Hay fever sufferers in Huddersfield face weeks of misery as Britain’s pollen count hits a record high ... so much so it’s now been dubbed a ‘pollen bomb.’
The Met Office has warned of “very high” pollen levels across the town today (Thurs) with a slight downgrading to “high” for tomorrow (Fri) and Saturday before returning to “very high” for Sunday and next Monday.
And the trend could continue for several weeks, it is claimed, as plants unable to flower earlier in the spring due to the long, cold winter, do so all at once when sunshine and balmy temperatures arrive,
Experts have warned that asthma sufferers are at greater risk of deadly attacks from the “pollen bomb” that is affecting much of the UK. Hay fever is expected to affect about 18m people in Britain this summer.
Pollen counts have hit a record high after recent rain and warm weather caused grass and trees to grow more quickly.
The Met Office said the pollen season separated into three main sections with tree pollen predominant between late March to mid-May; grass pollen from mid-May to July and weed pollen from the end of June to September.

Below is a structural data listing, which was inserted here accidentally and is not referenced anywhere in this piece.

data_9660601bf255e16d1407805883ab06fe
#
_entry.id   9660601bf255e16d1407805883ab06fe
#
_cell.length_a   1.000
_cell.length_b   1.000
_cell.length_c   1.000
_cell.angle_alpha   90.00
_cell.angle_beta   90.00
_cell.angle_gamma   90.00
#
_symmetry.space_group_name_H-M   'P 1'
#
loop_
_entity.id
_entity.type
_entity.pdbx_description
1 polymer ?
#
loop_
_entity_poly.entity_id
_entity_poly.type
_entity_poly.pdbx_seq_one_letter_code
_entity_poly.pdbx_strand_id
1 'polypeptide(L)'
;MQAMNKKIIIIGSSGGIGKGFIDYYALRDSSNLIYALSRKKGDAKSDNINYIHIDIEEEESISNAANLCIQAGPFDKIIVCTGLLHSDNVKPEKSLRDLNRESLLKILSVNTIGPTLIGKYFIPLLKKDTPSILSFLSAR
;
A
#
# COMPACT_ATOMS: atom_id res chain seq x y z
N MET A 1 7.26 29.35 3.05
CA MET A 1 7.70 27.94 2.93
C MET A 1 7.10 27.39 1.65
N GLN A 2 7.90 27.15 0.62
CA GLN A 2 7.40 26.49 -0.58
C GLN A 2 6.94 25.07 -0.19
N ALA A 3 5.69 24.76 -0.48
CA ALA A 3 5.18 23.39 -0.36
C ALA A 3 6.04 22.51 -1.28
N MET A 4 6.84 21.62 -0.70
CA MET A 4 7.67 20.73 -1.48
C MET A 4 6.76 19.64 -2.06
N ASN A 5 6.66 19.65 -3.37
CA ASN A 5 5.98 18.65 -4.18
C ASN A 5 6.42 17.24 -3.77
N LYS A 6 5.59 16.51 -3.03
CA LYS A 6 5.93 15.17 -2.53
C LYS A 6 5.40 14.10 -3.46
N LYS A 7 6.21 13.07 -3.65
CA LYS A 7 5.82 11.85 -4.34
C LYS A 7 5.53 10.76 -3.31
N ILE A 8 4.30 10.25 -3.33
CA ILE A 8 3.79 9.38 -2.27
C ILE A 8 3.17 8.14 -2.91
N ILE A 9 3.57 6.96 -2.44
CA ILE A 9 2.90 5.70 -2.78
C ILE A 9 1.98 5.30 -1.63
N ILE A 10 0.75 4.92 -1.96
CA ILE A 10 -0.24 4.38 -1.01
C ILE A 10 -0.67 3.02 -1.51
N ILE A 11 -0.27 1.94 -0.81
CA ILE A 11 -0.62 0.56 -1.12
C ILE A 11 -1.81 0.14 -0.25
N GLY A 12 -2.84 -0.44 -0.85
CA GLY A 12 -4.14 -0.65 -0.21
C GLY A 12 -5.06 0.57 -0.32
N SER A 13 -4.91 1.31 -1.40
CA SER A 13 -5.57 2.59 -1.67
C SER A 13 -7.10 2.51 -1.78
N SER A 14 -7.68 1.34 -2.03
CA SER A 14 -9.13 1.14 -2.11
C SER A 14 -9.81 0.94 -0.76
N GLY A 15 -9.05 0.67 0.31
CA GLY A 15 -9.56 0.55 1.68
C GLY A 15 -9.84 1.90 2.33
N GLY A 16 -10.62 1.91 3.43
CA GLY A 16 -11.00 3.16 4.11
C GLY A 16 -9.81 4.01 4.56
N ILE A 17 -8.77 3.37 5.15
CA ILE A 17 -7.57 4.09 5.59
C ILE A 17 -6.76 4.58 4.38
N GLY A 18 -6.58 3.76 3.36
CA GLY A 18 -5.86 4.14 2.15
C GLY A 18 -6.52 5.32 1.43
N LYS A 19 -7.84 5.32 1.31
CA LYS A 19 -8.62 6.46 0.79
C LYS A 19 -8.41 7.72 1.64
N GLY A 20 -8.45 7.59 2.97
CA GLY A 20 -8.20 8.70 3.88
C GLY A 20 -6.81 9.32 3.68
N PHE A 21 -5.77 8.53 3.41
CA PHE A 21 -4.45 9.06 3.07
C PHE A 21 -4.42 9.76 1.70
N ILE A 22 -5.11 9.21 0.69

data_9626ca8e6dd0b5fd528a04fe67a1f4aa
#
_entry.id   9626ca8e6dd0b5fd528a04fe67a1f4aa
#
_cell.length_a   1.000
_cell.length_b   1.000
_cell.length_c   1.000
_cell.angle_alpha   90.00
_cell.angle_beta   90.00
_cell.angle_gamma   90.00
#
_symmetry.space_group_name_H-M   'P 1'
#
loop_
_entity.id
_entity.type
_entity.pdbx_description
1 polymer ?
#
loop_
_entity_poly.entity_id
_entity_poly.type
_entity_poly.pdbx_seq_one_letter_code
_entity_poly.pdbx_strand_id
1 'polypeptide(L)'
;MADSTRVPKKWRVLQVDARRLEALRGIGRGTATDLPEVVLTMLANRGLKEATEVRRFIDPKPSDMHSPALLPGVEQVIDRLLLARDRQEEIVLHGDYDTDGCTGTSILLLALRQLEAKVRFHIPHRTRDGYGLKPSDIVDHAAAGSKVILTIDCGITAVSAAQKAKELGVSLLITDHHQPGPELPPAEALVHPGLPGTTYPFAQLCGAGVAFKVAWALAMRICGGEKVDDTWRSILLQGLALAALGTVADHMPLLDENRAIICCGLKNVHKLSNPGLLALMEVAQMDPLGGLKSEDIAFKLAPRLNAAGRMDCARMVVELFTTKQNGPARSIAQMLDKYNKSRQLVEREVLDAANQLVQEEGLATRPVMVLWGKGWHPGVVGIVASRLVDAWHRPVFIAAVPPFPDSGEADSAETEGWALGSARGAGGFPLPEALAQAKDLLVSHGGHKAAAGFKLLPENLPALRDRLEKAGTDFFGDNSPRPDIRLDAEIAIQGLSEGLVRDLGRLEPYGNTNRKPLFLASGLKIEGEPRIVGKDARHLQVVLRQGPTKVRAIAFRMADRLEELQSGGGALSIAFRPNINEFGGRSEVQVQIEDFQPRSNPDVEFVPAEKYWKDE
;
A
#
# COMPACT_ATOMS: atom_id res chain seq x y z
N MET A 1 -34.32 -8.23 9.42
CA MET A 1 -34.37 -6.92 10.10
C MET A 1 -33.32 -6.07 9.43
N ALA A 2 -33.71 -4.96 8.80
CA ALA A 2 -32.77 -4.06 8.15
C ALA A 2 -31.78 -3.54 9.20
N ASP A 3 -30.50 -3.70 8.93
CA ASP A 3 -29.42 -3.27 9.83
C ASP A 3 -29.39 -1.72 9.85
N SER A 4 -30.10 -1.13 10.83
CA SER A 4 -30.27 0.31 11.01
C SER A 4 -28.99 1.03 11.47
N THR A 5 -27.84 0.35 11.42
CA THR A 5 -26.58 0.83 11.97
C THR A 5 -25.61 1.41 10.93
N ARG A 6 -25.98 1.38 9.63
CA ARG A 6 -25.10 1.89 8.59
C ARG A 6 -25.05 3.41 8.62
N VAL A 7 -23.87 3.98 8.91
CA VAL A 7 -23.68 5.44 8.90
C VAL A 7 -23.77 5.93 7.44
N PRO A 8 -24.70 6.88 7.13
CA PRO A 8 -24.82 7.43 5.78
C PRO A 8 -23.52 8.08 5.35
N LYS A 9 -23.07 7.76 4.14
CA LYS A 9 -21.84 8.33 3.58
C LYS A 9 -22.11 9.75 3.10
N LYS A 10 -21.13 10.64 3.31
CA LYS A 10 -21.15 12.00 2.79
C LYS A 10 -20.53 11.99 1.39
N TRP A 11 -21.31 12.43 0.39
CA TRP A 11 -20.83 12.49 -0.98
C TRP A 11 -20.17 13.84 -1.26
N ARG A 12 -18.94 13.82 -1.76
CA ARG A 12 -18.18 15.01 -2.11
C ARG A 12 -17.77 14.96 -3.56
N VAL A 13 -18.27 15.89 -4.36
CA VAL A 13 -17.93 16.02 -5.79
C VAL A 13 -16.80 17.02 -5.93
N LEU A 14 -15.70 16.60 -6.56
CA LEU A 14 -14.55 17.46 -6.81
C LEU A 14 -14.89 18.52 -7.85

It said one in five people in the UK suffer from hay fever with 95% of hay fever sufferers having an allergic reaction to grass pollen.
The bad news for hay fever sufferers seeking solace in a stiff drink is that alcohol can worsen hay fever. Beer, wine and spirits contain histamine, the chemical that sets off allergy symptoms in the body.
Allergy UK said symptoms of hay fever – or allergic rhinitis – include itchy or watering eyes, sneezing, a blocked or runny nose, headaches and blocked sinuses, shortness of breath and tiredness.
Medications to control the symptoms and reactions include antihistamines which are available from a pharmacy without prescription.
Hay fever suffers are advised to monitor pollen forecasts daily and stay indoors wherever possible when the count is high – generally on warmer, dry days. Rain washes pollen from the air so counts should be lower on cooler, wet days.
On high pollen days, sufferers should shower and wash their hair after arriving home and change their clothing.
And they should avoid drying washing on a clothes line outside when the pollen counts are high.